Your environment starts very uniform and consistent.
You have a large environment of servers that you need to manage through some form of a transformation initiative. This isn’t going to be simple you’re told; it’s laborious and complex they say. Each server has been setup individually and manually, like an artisan dairy farmer churning his butter at dawn.
These servers were setup based on a design specifications borne from soliciting requirements during countless meetings and conference calls.
Is Brent on the call? Brent? Ah, he is probably on mute.
The servers were documented in artefacts that we now know as “Run Books”, with their respective software versions and configurations painstakingly foretold. Embedded in these documents was an art form known as screenshots, to capture the system builders handy work for posterity.
Initially the documents matched the configured ComputePowerHouse perfectly. However, through the passing of time and a few hundred ITIL approved change requests and incident responses, these servers have been updated and reconfigured, undoubtedly at the hands of the butter churner. The server configuration has drifted from its idyllic initial state.
A few people on your team are familiar with the environment and have an imperfect but reasonable understanding of the current state of the servers. The servers are part of a cloud migration initiative and the applications they support are planned to be migrated to the Cloud.
Your environment changes, naturally.
You need to refresh your configuration information for your servers in order to complete the project, as a first step. This will build a detailed and dynamic server inventory, which together with an application inventory will give you a solid starting position for transformation.
Depending on your transformation approach and the technology you discover in step one, you may also need to change the configuration of these servers prior to application migrations. This is difficult because of how heterogenous your snowflakes servers have become. Each one is potentially different in someway or another.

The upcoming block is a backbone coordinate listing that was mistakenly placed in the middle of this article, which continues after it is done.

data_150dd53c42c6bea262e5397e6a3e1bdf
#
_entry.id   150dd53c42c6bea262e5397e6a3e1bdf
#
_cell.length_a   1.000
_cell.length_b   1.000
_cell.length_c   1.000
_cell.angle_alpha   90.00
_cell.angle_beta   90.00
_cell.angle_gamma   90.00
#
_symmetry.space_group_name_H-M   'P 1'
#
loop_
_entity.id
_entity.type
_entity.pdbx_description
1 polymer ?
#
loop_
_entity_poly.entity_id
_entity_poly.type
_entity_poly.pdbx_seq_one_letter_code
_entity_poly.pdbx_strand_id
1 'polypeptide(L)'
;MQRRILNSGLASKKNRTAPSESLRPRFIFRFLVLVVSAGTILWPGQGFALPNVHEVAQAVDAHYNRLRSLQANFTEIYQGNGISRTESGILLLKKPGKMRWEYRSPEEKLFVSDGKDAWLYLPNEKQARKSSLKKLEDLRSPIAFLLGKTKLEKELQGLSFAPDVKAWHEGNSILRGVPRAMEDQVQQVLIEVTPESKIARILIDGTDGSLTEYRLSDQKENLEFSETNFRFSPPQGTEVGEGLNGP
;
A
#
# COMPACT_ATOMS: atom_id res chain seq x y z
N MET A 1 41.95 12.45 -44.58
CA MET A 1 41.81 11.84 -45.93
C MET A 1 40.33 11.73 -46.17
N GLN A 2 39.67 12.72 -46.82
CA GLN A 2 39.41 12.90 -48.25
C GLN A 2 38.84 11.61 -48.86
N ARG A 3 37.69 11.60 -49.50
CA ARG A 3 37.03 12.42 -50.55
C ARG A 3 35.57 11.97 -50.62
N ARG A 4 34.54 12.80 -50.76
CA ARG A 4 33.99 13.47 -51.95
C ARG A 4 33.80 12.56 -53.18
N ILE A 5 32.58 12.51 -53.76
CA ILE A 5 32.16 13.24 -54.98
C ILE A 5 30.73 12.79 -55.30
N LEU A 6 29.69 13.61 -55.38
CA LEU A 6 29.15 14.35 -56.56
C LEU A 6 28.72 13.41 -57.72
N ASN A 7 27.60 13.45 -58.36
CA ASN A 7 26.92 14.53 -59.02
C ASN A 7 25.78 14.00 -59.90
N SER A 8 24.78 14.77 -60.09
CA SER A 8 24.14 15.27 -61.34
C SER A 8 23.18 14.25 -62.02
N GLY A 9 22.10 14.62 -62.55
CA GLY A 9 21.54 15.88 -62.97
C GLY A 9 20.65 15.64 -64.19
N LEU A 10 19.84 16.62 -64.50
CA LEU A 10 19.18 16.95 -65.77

This second step, pre-migration remediation, is critical to identify and execute early on in your project. Pain awaits those who skip it, and the type of pain includes longer timelines, increased stress on the team, outages and gasp back-out decisions.
Because of the nature of the environment, one possible solution is to have a team of people who are close to the environment, work through each server and perform the required remediation steps manually. This brute-force approach can work and get the job done, but depending on your environment and team size, the timeframe can quickly become unaffordable.
Tidal Migrations integrates directly with Ansible Tower.
Tidal Migrations gives you a platform for your inventory data, while Ansible Tower makes automation a breeze. Users are able to easily collect information, manage servers and execute transformation initiatives with the kind of authority and power that butter-churners long for.
As your systems change, you can use this solution to automatically track these changes and keep your team up to date via the built in Slack integration. These dynamic inventories become our source of truth and point of convergence for our team. Ansible Tower allows us to manage our Ansible playbooks, manage workflows and even control team member’s permissions around execution.
Let’s get started
Start your engines and get your team moving forward.
- Sign up for a free 30 day trial of Tidal Migrations and begin collecting and organizing your systems. You can do this with Tidal tools by scanning your network and collecting IPs. You can also import them directly with spreadsheets.
- Setup your Ansible Tower server. To get started right away you can also try AWX, the upstream open source version that Ansible Tower is based on.
- Configure the Tidal Inventory Script for Ansible Tower and automatically import your server inventory from Tidal Migrations to Ansible Tower.
- Write an Ansible playbook to execute the necessary steps to update your configuration. Remember it is always recommended to write your playbooks so they are idempotent. Doing this from the beginning will improve your workflow and avoid potential future issues.
- Create a project in Ansible Tower and add your playbook.
- Create a job template and execute it!
- Download the standard output from the playbook execution for any reporting needed.